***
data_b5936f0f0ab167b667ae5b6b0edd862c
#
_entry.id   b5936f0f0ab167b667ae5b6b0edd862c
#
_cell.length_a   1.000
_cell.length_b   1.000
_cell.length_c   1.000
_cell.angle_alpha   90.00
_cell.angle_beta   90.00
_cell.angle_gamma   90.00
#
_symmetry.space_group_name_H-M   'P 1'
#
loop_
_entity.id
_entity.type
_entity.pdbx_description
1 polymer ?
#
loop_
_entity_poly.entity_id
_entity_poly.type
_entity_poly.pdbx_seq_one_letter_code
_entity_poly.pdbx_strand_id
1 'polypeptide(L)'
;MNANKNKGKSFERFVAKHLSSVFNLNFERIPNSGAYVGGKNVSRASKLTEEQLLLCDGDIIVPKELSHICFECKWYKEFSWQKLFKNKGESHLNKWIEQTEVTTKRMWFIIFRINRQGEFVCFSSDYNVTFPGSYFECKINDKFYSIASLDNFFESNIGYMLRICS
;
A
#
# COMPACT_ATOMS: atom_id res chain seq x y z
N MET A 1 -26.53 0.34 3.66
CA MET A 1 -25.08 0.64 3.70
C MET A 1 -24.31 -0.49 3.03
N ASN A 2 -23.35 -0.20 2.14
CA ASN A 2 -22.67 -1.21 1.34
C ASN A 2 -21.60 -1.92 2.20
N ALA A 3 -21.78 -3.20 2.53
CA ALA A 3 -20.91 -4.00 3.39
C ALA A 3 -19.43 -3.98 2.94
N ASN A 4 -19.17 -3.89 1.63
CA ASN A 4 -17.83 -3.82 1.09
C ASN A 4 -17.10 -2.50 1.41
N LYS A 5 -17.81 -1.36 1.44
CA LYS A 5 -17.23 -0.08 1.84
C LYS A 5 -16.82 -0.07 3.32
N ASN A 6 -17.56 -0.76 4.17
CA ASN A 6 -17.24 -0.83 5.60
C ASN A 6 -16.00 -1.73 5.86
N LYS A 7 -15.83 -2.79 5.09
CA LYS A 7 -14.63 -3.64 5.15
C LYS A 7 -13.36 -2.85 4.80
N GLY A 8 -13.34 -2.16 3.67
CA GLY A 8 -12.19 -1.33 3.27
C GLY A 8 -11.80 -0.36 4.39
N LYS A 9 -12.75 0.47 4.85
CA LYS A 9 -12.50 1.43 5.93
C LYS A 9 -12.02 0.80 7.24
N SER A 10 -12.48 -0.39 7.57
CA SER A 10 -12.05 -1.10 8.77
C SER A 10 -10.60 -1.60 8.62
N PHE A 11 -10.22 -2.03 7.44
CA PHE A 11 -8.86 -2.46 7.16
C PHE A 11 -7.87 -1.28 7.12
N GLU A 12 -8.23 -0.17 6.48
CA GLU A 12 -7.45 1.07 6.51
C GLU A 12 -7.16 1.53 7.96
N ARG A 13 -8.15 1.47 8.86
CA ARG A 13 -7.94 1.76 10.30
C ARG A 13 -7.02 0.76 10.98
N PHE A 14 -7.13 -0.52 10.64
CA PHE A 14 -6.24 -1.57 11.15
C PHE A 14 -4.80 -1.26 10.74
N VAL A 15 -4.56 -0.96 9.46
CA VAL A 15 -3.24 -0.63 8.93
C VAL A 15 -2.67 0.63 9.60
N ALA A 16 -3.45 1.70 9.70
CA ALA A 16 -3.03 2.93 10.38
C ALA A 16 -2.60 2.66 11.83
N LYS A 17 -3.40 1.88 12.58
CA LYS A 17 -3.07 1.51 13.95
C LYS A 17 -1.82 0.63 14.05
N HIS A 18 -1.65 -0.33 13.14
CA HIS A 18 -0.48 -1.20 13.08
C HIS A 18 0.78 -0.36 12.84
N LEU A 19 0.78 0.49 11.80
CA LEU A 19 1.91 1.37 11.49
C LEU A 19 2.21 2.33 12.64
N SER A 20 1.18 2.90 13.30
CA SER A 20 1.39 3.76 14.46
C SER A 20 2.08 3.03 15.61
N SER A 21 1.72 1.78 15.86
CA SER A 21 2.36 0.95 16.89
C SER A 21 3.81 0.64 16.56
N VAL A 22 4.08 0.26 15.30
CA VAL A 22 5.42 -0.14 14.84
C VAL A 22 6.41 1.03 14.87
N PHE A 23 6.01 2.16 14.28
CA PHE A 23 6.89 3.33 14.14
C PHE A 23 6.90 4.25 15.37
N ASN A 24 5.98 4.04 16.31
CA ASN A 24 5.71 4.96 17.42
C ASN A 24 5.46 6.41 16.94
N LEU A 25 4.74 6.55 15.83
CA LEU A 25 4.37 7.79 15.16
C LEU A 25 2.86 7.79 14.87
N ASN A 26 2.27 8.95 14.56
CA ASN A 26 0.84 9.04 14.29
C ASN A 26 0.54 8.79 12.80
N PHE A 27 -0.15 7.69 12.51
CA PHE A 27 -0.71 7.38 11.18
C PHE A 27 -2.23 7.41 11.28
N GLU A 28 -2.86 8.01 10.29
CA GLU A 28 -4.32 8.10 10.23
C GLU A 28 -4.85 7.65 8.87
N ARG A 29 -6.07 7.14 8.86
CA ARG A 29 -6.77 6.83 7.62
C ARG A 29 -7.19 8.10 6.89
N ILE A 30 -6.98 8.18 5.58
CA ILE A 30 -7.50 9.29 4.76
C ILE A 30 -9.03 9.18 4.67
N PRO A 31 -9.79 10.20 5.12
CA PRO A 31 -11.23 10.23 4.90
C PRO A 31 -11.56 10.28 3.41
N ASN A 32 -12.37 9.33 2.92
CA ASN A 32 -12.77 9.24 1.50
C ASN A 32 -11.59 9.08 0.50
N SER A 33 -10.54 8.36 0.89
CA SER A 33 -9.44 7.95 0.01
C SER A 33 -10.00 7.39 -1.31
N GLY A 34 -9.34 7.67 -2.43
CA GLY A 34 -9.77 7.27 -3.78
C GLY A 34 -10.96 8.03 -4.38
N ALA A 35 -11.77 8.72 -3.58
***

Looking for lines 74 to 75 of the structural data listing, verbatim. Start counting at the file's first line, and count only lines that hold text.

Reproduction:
CA VAL A 15 -3.24 -0.63 8.93
C VAL A 15 -2.67 0.63 9.60